Research just in reveals that extreme events from climate change (2011-2017) have damaged 45% of Australia’s coastal habitats, including coral reefs, mangroves, kelp forests and seagrass. These habitats provide food and shelter for a huge range of marine and estuarine species, including large fish, turtles and dugongs. Vital for fisheries, these key habitats are also used and much … Continue reading Australia suffers not only the loss of coral reefs.
… or at least that seems to be what Australia’s Opposition leader thinks would happen if he stopped the expansion of marine protected areas in Australian waters: In a policy aimed at marginal Queensland seats, Mr Abbott said a Coalition government would ”immediately suspend the marine protection process which is threatening the livelihoods of many … Continue reading Human being and fish can coexist peacefully
Theres a new paper out by Edgar et al in Ecological Applications that tracks the ecosystem effects of 14 MPA’s, and exploited companion sites, in southern Australia and Tanzania over a 16 year period. The effects of the MPAs are interesting: biomass of large predators is on a steep increasing trend, while prey-species such as … Continue reading Marine Protected Areas (MPA’s) gazetted in resource-poor areas of the seascape
Here’s an audio segment from Radio New Zealand, where Kathryn Ryan interviews Ove on a range of topics from diving under the Antarctic ice, living 20m underwater for 10 days, coral bleaching and the fate of the Great Barrier Reef: Continue reading Coral bleaching on the radio
Hurricane season has started late this year. NOAA are issuing advisories on Hurricane Guillermo (Category 3) affecting the Pacific Baja Penninsula and heading towards Hawaii, and Tropical Storms Ana and Bill are heading straight towards the Dutch Antilles. Quite a few commentators are describing this as an ‘odd‘ season – usually the first ‘named’ storm … Continue reading Tropical Storms Ana, Bil and Hurricane Guillermo mark the late onset of the Hurricane season in the Caribbean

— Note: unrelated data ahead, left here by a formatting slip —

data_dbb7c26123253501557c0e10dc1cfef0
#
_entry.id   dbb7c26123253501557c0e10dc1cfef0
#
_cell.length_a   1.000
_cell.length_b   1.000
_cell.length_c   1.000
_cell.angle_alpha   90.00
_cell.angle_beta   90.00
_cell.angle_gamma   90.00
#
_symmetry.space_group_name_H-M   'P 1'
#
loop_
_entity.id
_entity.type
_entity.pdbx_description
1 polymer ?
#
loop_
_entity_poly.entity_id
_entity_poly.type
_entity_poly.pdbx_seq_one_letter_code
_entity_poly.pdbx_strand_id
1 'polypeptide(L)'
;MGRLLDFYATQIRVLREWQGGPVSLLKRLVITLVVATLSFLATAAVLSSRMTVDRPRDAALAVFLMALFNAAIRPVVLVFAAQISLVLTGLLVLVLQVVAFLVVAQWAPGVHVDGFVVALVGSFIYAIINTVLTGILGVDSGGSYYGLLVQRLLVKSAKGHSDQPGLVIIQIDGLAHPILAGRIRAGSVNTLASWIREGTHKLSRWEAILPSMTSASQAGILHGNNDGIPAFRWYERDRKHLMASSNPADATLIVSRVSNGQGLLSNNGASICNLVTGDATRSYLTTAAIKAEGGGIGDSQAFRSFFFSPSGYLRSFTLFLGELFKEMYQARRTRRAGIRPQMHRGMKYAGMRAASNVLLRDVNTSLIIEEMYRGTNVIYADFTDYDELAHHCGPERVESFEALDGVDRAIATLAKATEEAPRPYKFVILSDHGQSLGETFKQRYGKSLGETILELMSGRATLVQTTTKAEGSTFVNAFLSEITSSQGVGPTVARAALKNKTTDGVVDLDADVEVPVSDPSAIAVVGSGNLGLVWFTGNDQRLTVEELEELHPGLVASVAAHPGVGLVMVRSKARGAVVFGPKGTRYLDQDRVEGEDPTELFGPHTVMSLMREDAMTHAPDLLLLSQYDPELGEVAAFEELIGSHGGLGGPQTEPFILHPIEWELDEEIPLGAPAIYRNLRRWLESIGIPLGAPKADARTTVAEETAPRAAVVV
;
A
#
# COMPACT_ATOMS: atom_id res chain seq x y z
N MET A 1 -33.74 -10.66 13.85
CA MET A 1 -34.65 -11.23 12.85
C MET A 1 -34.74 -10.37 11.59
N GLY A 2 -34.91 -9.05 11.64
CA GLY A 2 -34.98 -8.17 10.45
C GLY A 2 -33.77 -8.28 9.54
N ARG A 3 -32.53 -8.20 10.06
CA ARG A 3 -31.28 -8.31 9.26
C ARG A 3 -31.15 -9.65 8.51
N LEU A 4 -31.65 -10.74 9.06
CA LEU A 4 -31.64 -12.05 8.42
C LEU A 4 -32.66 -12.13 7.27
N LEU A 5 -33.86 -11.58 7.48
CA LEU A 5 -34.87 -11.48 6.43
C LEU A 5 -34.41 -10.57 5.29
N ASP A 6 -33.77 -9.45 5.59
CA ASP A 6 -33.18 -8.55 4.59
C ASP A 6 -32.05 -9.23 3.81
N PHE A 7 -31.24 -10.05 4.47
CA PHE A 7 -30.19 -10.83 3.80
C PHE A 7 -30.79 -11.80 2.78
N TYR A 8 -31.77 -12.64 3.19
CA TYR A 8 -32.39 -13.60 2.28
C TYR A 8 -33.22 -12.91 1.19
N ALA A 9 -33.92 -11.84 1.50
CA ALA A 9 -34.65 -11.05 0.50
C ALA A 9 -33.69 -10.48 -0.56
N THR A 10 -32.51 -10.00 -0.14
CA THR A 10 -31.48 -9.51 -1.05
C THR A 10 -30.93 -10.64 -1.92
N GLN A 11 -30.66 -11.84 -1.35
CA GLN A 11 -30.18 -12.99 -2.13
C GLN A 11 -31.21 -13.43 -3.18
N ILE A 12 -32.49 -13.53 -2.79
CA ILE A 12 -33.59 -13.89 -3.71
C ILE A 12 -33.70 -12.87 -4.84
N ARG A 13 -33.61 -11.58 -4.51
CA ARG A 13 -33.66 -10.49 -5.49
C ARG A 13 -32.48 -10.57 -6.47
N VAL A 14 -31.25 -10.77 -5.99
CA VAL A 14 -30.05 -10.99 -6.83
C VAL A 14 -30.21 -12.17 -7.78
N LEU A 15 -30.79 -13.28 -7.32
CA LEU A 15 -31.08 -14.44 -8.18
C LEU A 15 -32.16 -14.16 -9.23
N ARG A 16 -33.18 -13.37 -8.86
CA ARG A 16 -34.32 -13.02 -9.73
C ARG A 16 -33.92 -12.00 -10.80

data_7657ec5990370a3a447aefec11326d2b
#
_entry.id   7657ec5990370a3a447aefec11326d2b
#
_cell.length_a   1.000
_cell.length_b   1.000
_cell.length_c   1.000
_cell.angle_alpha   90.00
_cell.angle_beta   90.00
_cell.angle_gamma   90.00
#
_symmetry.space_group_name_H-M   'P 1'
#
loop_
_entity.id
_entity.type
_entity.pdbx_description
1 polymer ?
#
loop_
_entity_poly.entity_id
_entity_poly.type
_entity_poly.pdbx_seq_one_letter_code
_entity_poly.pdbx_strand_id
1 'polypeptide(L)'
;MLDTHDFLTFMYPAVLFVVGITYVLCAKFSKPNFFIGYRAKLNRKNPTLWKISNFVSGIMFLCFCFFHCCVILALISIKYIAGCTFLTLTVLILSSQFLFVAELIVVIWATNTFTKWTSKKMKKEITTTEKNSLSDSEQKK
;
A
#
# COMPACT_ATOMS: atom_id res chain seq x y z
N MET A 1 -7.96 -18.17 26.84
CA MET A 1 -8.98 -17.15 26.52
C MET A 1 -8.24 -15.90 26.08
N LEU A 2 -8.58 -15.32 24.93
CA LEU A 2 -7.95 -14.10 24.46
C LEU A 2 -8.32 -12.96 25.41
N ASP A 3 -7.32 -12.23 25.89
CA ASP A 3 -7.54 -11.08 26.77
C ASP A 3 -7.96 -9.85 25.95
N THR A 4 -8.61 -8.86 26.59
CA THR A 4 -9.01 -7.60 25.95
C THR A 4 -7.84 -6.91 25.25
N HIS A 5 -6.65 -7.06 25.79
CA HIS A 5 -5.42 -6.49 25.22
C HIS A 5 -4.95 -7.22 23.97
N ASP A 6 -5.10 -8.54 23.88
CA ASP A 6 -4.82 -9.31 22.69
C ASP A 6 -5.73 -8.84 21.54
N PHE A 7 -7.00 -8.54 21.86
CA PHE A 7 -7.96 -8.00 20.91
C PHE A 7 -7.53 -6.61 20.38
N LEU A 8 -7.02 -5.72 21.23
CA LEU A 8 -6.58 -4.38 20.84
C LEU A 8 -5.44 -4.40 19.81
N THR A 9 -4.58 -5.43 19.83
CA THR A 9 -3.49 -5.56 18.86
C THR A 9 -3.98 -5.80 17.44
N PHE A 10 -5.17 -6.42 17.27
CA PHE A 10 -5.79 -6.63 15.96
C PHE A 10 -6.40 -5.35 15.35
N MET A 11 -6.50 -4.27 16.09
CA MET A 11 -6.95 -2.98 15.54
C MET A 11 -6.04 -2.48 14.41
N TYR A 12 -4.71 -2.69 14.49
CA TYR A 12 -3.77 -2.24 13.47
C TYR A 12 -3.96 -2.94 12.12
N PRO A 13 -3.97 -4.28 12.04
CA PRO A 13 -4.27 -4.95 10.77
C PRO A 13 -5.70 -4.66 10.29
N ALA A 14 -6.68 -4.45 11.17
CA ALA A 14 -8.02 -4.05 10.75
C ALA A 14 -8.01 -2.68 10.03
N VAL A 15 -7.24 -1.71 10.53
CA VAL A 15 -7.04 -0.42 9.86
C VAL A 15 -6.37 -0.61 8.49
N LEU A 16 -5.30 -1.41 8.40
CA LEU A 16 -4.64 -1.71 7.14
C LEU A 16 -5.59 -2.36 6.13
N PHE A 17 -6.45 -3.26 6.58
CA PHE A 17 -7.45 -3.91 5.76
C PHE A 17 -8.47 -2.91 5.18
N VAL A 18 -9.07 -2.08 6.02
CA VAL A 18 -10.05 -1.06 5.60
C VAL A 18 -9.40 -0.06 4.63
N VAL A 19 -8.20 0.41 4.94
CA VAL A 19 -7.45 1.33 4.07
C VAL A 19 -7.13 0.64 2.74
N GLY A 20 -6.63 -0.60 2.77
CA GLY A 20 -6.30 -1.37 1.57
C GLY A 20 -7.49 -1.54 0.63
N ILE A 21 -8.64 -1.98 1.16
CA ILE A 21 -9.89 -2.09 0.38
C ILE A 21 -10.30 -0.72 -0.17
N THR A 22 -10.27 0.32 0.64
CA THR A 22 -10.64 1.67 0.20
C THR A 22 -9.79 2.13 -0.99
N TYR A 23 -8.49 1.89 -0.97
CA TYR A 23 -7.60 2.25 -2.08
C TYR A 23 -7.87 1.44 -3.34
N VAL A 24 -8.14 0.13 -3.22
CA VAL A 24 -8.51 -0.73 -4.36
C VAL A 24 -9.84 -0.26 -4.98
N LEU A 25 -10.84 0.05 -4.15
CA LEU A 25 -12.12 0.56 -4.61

Dr Bernie Degnan and his team have been sequencing the genome of the simple sea sponge here at the University of Queensland and have made some pretty astonishing findings in regards to humans and stem cells:
CARLY LAIRD: For anyone who thought the cartoon character, SpongeBob SquarePants, was a bit far fetched, think again. Bernie Degnan is a professor of marine biology at the University of Queensland. He says although sea sponges certainly can’t talk and don’t have their own apartments under the sea, they are indeed clever marine animals.
BERNIE DEGNAN: Sponges just by their natural biology do things that we only wish we can engineer in a biomedical laboratory. Continue reading SeaSponge SmartPants
A new Reef Site in Coral Reefs (Green and Cote 2009) describes the striking densities of non-native lionfish on coral reefs in the Bahamas. Lionfish (Pterois volitans), a predator from the central and western Pacific ocean, were first sighted in 1992 off Florida and have been spreading rapidly throughout the Caribbean (USGS Nonindigenous Aquatic Species Database 2009). On deep offshore reefs off of North Carolina, they are now the second most abundant fish (Whitfield et al. 2007). Continue reading Caribbean lionfish invasion